What sustainable packaging offers us?
Are Compostable Bags the Best Alternative to Plastic Bags?
The 3 P’s of sustainability
Ways to make your pharmaceutical brands go green
Biodegradable Waste Bags V/s Plastic Bags
Breathing new life into the damaged environment
Microplastics Are ‘Spiraling’ the Globe Through the Atmosphere, Study Finds
Initiatives launched to remove 2,400 tonnes of plastic
Sustainability in packaging: Consumer views in emerging Asia
Nestle CEO says business case for sustainability emerges as consumers demand it more than before
The Best Biodegradable (and Compostable) Trash Bags, According to Composters
Clearing up the bioplastic confusion
Biodegradable plastics are the need of the hour. Bioplastics generate a lesser carbon footprint and help to form a lesser polluted ecosystem. Depending on the material and manufacturing process, bioplastics generate lower emissions of greenhouse gases. The problems of plastic-landfills and floating plastics in oceans can also be addressed through the increased use of bioplastics.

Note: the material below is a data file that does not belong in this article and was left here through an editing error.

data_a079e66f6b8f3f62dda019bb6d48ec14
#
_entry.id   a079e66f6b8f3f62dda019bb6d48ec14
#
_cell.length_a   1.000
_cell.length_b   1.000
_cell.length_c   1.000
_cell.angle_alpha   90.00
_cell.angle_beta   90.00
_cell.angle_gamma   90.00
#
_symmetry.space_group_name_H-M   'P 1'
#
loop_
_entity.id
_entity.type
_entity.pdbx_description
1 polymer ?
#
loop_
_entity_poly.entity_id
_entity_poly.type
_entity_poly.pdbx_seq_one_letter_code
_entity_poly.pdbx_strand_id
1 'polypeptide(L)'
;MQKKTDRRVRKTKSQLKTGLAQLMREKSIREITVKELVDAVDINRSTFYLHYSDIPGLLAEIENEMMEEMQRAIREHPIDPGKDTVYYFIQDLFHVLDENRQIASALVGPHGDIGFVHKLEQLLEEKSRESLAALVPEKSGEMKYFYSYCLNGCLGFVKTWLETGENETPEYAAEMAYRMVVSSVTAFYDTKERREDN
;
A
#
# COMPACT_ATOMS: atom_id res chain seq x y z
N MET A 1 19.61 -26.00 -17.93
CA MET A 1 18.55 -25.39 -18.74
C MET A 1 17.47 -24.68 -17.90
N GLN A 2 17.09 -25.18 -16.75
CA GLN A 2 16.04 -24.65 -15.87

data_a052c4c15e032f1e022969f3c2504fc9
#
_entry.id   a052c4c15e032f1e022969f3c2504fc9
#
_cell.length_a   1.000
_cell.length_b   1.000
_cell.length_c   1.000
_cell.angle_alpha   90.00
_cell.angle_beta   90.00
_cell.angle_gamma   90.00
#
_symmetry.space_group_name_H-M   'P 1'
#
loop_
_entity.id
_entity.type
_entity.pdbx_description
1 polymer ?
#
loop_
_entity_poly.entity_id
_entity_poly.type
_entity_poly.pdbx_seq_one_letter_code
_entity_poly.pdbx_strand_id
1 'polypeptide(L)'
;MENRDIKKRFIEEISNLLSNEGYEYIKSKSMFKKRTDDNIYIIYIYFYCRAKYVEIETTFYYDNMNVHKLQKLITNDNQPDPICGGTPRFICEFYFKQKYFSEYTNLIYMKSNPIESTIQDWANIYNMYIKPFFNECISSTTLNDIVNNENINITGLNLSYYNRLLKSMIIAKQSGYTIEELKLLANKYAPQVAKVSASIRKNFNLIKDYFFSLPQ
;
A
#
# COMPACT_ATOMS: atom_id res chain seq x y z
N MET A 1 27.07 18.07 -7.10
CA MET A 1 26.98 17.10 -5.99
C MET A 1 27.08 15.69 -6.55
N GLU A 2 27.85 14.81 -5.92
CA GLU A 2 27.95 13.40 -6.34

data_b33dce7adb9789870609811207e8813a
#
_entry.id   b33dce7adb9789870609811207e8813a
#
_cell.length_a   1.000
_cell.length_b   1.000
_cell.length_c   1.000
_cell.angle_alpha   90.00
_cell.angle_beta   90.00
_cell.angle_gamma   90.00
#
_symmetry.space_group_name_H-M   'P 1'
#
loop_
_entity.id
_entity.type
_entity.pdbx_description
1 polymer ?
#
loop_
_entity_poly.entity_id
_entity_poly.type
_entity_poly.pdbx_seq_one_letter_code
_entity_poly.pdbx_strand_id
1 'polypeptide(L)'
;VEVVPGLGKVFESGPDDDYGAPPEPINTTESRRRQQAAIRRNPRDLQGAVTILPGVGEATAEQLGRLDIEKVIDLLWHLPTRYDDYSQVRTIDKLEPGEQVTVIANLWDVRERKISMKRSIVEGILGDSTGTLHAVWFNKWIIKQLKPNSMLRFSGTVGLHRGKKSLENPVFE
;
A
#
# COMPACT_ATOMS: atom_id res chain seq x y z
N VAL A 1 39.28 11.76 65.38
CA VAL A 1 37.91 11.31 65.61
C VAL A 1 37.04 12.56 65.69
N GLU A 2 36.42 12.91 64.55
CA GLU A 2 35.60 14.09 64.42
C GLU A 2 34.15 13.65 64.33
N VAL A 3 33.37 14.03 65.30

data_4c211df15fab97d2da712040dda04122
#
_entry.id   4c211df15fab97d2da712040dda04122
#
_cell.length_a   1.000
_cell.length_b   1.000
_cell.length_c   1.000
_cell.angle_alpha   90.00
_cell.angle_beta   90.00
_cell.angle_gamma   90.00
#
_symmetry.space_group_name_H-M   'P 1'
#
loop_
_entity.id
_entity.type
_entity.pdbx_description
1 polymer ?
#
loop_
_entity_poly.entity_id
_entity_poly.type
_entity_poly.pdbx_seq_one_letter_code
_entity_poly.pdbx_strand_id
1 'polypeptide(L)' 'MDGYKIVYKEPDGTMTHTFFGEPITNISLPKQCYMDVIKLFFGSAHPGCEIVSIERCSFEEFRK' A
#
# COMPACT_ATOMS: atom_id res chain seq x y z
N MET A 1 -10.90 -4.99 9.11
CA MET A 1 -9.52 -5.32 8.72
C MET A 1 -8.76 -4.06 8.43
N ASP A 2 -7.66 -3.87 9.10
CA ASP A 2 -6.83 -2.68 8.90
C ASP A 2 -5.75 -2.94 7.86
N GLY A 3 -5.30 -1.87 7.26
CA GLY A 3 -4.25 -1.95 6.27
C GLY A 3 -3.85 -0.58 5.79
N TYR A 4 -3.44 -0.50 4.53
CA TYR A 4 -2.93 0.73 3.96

Compostable materials are those not only break down and assimilate in nature over a period of time, but also provide important nutrients to the soil.
Degradable: These are the bioplastics that are technically degradable but do not return to their natural state and remain in the environment as pollutants.
Biodegradable: These are the bioplastics that can be degraded within a few months.
Compostable: These are the bioplastics that can be broken down in nature by the action of microorganisms and get converted into nutrient-rich biomass in a few months.
• No consumption of non-renewable sources.
• Reduction of non-biodegradable waste.
Assuming continued high and maybe even politically supported growth in the bioplastics market, at the current stage of technological development, the expected use of land for bioplastics production is only around 1.7 million hectares which is 0.02% of the agricultural land.